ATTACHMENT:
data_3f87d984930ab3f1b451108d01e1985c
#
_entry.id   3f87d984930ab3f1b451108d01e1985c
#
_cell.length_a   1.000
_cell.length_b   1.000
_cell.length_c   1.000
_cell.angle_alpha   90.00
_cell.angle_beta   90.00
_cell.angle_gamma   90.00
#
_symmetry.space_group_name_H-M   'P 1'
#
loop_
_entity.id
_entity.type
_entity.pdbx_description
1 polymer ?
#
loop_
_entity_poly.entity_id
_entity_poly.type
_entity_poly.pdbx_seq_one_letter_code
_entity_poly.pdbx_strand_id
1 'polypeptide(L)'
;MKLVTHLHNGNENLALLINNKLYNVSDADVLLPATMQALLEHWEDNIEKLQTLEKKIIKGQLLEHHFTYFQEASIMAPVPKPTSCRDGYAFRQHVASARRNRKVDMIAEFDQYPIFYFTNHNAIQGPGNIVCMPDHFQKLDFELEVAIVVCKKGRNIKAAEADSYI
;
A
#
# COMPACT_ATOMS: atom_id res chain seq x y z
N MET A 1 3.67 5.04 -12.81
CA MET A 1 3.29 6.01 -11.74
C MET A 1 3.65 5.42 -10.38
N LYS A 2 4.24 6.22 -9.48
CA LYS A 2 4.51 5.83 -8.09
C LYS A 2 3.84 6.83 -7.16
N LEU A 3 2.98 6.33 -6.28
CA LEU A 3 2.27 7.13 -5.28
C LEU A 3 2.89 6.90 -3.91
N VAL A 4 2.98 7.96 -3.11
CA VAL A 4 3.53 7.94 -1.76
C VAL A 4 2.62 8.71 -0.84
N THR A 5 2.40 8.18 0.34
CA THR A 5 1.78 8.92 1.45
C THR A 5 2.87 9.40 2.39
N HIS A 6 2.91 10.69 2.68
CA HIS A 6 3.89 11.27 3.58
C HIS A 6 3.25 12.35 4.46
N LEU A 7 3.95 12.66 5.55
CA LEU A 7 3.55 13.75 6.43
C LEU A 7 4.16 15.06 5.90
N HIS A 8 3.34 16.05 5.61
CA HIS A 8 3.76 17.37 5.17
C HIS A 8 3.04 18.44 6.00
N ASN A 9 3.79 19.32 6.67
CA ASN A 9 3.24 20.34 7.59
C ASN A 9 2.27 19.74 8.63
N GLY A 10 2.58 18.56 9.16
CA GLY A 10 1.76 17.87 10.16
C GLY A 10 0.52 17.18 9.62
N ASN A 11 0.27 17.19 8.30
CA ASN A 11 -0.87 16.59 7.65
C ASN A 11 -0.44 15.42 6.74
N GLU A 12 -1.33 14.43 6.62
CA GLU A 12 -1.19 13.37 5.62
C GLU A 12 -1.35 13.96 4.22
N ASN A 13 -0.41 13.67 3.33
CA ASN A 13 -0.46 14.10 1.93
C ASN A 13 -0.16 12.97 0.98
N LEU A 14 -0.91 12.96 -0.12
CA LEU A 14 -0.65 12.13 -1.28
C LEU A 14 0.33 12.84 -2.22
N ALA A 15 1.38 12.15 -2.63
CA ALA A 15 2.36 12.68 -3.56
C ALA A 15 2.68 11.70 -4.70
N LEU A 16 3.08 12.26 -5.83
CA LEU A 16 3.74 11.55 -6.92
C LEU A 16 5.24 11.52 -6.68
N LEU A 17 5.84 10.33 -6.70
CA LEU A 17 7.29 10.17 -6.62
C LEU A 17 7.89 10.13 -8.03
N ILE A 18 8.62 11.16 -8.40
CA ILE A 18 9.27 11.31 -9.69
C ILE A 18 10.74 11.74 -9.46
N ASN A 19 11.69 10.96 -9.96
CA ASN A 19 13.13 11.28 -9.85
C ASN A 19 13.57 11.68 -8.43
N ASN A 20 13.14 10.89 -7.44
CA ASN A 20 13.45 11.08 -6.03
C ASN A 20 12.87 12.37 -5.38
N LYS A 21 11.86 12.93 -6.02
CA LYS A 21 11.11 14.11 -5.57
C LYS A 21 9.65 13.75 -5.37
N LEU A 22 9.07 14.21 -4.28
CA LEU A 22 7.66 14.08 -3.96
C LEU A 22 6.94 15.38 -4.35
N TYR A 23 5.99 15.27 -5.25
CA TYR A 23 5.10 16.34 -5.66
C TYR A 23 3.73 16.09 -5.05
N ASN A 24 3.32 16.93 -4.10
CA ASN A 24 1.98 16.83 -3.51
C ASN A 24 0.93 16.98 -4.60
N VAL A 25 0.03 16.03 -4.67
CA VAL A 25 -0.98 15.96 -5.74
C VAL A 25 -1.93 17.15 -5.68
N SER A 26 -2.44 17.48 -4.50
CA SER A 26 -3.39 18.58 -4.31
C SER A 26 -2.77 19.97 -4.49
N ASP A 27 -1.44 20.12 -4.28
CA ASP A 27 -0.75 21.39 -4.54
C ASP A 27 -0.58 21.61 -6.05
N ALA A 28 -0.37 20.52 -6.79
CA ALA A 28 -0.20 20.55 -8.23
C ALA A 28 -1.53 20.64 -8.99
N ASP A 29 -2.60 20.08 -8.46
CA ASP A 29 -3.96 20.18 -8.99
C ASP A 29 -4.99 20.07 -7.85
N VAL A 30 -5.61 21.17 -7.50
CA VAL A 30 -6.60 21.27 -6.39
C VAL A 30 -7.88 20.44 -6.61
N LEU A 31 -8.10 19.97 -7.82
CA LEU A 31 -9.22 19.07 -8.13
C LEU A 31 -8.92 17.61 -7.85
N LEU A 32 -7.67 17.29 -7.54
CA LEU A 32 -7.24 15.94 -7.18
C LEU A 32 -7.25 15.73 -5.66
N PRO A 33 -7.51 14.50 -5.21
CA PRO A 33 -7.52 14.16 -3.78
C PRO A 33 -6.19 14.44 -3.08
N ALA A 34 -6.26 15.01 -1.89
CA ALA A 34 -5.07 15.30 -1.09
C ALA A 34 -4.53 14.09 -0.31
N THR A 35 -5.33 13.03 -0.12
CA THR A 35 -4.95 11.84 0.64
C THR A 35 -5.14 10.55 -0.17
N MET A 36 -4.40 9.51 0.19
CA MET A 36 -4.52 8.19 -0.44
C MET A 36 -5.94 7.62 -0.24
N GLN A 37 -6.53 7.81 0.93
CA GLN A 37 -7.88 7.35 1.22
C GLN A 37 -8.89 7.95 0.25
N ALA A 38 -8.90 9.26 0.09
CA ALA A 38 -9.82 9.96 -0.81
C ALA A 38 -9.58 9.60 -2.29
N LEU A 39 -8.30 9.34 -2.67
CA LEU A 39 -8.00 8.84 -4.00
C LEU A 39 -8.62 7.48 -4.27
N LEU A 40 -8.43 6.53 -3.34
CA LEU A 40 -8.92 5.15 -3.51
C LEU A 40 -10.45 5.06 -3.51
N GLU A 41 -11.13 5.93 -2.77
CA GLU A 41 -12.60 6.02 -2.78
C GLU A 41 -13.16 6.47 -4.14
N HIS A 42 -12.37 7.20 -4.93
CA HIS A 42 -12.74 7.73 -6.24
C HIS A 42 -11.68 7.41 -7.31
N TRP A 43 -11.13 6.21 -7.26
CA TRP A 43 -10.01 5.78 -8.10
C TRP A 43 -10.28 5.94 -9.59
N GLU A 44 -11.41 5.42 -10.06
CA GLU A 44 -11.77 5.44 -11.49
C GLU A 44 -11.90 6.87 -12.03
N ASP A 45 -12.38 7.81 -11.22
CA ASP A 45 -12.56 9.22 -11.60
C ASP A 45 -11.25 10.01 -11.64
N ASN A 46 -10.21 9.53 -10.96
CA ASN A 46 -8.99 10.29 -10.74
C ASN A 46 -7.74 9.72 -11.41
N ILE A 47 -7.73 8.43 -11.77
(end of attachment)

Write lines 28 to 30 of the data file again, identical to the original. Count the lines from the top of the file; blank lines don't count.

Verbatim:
A
#
# COMPACT_ATOMS: atom_id res chain seq x y z